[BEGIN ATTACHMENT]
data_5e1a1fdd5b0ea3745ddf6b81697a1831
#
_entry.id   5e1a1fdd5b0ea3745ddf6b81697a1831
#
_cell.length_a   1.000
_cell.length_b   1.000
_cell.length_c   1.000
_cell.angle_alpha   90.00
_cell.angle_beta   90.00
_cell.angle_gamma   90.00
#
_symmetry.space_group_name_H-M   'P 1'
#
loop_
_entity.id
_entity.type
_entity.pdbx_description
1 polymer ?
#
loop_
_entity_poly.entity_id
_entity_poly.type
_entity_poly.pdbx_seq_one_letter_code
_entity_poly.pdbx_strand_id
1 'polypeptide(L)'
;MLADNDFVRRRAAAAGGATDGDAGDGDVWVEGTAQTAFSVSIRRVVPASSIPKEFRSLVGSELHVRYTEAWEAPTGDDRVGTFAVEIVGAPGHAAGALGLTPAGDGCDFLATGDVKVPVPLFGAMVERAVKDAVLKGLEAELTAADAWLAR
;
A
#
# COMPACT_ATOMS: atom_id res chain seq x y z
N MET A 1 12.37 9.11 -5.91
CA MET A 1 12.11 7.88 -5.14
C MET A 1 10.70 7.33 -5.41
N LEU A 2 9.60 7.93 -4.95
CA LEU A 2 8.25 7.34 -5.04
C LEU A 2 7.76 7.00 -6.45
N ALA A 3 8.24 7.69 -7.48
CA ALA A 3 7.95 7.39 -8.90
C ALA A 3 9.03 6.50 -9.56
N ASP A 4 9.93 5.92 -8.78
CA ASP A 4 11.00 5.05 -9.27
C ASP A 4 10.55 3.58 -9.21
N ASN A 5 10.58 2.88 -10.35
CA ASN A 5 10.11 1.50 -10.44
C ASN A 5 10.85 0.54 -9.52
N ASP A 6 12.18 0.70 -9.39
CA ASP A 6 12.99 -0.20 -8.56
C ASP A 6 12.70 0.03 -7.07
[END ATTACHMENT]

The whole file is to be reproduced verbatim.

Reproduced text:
data_5e1a1fdd5b0ea3745ddf6b81697a1831
#
_entry.id   5e1a1fdd5b0ea3745ddf6b81697a1831
#
_cell.length_a   1.000
_cell.length_b   1.000
_cell.length_c   1.000
_cell.angle_alpha   90.00
_cell.angle_beta   90.00
_cell.angle_gamma   90.00
#
_symmetry.space_group_name_H-M   'P 1'
#
loop_
_entity.id
_entity.type
_entity.pdbx_description
1 polymer ?
#
loop_
_entity_poly.entity_id
_entity_poly.type
_entity_poly.pdbx_seq_one_letter_code
_entity_poly.pdbx_strand_id
1 'polypeptide(L)'
;MLADNDFVRRRAAAAGGATDGDAGDGDVWVEGTAQTAFSVSIRRVVPASSIPKEFRSLVGSELHVRYTEAWEAPTGDDRVGTFAVEIVGAPGHAAGALGLTPAGDGCDFLATGDVKVPVPLFGAMVERAVKDAVLKGLEAELTAADAWLAR
;
A
#
# COMPACT_ATOMS: atom_id res chain seq x y z
N MET A 1 12.37 9.11 -5.91
CA MET A 1 12.11 7.88 -5.14
C MET A 1 10.70 7.33 -5.41
N LEU A 2 9.60 7.93 -4.95
CA LEU A 2 8.25 7.34 -5.04
C LEU A 2 7.76 7.00 -6.45
N ALA A 3 8.24 7.69 -7.48
CA ALA A 3 7.95 7.39 -8.90
C ALA A 3 9.03 6.50 -9.56
N ASP A 4 9.93 5.92 -8.78
CA ASP A 4 11.00 5.05 -9.27
C ASP A 4 10.55 3.58 -9.21
N ASN A 5 10.58 2.88 -10.35
CA ASN A 5 10.11 1.50 -10.44
C ASN A 5 10.85 0.54 -9.52
N ASP A 6 12.18 0.70 -9.39
CA ASP A 6 12.99 -0.20 -8.56
C ASP A 6 12.70 0.03 -7.07